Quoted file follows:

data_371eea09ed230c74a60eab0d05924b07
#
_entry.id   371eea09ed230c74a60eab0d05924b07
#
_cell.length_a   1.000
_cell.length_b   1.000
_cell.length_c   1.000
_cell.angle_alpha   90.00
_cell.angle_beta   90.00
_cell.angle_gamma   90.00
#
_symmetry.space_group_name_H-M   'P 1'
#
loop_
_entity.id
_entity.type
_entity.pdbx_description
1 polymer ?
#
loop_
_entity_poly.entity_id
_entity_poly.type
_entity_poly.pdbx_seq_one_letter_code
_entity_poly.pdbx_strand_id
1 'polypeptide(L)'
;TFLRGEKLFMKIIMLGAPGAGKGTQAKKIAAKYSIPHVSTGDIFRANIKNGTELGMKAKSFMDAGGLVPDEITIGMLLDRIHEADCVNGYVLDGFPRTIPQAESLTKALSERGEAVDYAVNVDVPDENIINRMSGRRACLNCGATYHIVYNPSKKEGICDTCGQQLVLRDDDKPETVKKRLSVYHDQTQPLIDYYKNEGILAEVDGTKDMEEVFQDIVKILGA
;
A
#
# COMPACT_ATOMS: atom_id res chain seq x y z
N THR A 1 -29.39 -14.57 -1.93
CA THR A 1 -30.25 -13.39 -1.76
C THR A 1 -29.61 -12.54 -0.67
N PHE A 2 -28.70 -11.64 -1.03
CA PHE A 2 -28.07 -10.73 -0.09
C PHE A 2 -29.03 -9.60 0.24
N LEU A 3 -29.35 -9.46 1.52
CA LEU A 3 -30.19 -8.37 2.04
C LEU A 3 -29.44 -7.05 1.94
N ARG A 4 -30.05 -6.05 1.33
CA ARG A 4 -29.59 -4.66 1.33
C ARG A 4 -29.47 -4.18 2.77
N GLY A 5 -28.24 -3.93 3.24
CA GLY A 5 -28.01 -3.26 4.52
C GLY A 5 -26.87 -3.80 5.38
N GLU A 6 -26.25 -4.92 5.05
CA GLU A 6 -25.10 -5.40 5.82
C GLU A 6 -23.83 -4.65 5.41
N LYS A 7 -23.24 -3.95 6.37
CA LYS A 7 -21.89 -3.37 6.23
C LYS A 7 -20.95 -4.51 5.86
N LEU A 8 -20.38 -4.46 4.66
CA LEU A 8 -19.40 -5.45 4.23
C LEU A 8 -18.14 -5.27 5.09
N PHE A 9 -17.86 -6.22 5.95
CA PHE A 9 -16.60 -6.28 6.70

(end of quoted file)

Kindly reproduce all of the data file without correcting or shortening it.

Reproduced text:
data_371eea09ed230c74a60eab0d05924b07
#
_entry.id   371eea09ed230c74a60eab0d05924b07
#
_cell.length_a   1.000
_cell.length_b   1.000
_cell.length_c   1.000
_cell.angle_alpha   90.00
_cell.angle_beta   90.00
_cell.angle_gamma   90.00
#
_symmetry.space_group_name_H-M   'P 1'
#
loop_
_entity.id
_entity.type
_entity.pdbx_description
1 polymer ?
#
loop_
_entity_poly.entity_id
_entity_poly.type
_entity_poly.pdbx_seq_one_letter_code
_entity_poly.pdbx_strand_id
1 'polypeptide(L)'
;TFLRGEKLFMKIIMLGAPGAGKGTQAKKIAAKYSIPHVSTGDIFRANIKNGTELGMKAKSFMDAGGLVPDEITIGMLLDRIHEADCVNGYVLDGFPRTIPQAESLTKALSERGEAVDYAVNVDVPDENIINRMSGRRACLNCGATYHIVYNPSKKEGICDTCGQQLVLRDDDKPETVKKRLSVYHDQTQPLIDYYKNEGILAEVDGTKDMEEVFQDIVKILGA
;
A
#
# COMPACT_ATOMS: atom_id res chain seq x y z
N THR A 1 -29.39 -14.57 -1.93
CA THR A 1 -30.25 -13.39 -1.76
C THR A 1 -29.61 -12.54 -0.67
N PHE A 2 -28.70 -11.64 -1.03
CA PHE A 2 -28.07 -10.73 -0.09
C PHE A 2 -29.03 -9.60 0.24
N LEU A 3 -29.35 -9.46 1.52
CA LEU A 3 -30.19 -8.37 2.04
C LEU A 3 -29.44 -7.05 1.94
N ARG A 4 -30.05 -6.05 1.33
CA ARG A 4 -29.59 -4.66 1.33
C ARG A 4 -29.47 -4.18 2.77
N GLY A 5 -28.24 -3.93 3.24
CA GLY A 5 -28.01 -3.26 4.52
C GLY A 5 -26.87 -3.80 5.38
N GLU A 6 -26.25 -4.92 5.05
CA GLU A 6 -25.10 -5.40 5.82
C GLU A 6 -23.83 -4.65 5.41
N LYS A 7 -23.24 -3.95 6.37
CA LYS A 7 -21.89 -3.37 6.23
C LYS A 7 -20.95 -4.51 5.86
N LEU A 8 -20.38 -4.46 4.66
CA LEU A 8 -19.40 -5.45 4.23
C LEU A 8 -18.14 -5.27 5.09
N PHE A 9 -17.86 -6.22 5.95
CA PHE A 9 -16.60 -6.28 6.70